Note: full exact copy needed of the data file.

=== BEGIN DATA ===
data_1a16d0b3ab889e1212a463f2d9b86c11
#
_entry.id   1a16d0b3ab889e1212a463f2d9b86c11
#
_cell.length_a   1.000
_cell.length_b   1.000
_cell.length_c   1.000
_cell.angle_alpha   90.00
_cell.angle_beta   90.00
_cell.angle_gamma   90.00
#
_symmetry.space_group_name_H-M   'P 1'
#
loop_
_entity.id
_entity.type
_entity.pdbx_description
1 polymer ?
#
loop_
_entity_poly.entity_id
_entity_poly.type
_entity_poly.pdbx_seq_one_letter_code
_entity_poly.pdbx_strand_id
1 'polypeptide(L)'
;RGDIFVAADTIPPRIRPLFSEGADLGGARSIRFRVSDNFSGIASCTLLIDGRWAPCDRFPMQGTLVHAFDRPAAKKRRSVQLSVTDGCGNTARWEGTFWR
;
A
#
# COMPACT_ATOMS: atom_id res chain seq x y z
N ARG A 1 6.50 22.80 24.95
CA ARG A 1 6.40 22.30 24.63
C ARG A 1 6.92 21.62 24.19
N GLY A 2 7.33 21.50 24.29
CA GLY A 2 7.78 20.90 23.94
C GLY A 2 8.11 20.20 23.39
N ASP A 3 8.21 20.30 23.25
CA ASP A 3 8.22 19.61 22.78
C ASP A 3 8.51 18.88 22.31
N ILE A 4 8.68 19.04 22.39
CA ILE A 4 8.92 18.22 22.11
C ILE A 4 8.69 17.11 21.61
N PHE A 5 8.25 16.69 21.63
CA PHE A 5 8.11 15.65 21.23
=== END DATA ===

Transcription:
data_1a16d0b3ab889e1212a463f2d9b86c11
#
_entry.id   1a16d0b3ab889e1212a463f2d9b86c11
#
_cell.length_a   1.000
_cell.length_b   1.000
_cell.length_c   1.000
_cell.angle_alpha   90.00
_cell.angle_beta   90.00
_cell.angle_gamma   90.00
#
_symmetry.space_group_name_H-M   'P 1'
#
loop_
_entity.id
_entity.type
_entity.pdbx_description
1 polymer ?
#
loop_
_entity_poly.entity_id
_entity_poly.type
_entity_poly.pdbx_seq_one_letter_code
_entity_poly.pdbx_strand_id
1 'polypeptide(L)'
;RGDIFVAADTIPPRIRPLFSEGADLGGARSIRFRVSDNFSGIASCTLLIDGRWAPCDRFPMQGTLVHAFDRPAAKKRRSVQLSVTDGCGNTARWEGTFWR
;
A
#
# COMPACT_ATOMS: atom_id res chain seq x y z
N ARG A 1 6.50 22.80 24.95
CA ARG A 1 6.40 22.30 24.63
C ARG A 1 6.92 21.62 24.19
N GLY A 2 7.33 21.50 24.29
CA GLY A 2 7.78 20.90 23.94
C GLY A 2 8.11 20.20 23.39
N ASP A 3 8.21 20.30 23.25
CA ASP A 3 8.22 19.61 22.78
C ASP A 3 8.51 18.88 22.31
N ILE A 4 8.68 19.04 22.39
CA ILE A 4 8.92 18.22 22.11
C ILE A 4 8.69 17.11 21.61
N PHE A 5 8.25 16.69 21.63
CA PHE A 5 8.11 15.65 21.23